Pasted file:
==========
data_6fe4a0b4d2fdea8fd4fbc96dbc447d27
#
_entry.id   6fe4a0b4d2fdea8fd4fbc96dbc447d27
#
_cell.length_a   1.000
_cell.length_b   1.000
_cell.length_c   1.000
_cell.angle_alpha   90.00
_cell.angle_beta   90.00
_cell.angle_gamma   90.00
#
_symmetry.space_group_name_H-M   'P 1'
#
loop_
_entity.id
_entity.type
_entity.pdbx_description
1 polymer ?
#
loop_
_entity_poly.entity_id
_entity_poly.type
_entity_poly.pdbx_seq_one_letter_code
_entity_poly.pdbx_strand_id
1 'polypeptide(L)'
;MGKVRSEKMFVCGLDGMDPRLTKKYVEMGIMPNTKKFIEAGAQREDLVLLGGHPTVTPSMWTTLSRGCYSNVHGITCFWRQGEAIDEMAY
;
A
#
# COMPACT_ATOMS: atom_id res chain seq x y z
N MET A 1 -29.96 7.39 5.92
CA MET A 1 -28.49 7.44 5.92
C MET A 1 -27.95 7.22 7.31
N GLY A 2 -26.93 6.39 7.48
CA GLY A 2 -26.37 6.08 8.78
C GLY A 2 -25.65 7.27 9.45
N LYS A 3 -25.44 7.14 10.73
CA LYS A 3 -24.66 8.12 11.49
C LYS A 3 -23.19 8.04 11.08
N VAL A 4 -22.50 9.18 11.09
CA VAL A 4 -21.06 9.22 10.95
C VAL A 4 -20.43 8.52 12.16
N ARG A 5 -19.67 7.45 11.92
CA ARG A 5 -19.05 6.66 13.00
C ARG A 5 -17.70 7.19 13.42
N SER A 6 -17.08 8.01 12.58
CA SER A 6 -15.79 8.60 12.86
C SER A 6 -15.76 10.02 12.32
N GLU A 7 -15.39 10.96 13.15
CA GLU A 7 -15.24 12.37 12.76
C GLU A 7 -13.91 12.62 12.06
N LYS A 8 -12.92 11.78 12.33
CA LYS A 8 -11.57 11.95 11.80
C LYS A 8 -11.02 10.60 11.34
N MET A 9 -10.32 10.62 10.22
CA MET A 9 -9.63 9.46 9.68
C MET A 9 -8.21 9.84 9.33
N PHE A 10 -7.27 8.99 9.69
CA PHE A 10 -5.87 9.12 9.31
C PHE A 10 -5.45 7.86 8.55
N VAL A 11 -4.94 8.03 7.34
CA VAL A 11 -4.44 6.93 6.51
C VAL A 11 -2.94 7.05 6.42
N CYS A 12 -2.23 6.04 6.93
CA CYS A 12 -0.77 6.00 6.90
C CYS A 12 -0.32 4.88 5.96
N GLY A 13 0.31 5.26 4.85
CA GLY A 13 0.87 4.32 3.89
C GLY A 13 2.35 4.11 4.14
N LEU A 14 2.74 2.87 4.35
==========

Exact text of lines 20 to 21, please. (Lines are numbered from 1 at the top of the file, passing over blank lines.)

loop_
_entity_poly.entity_id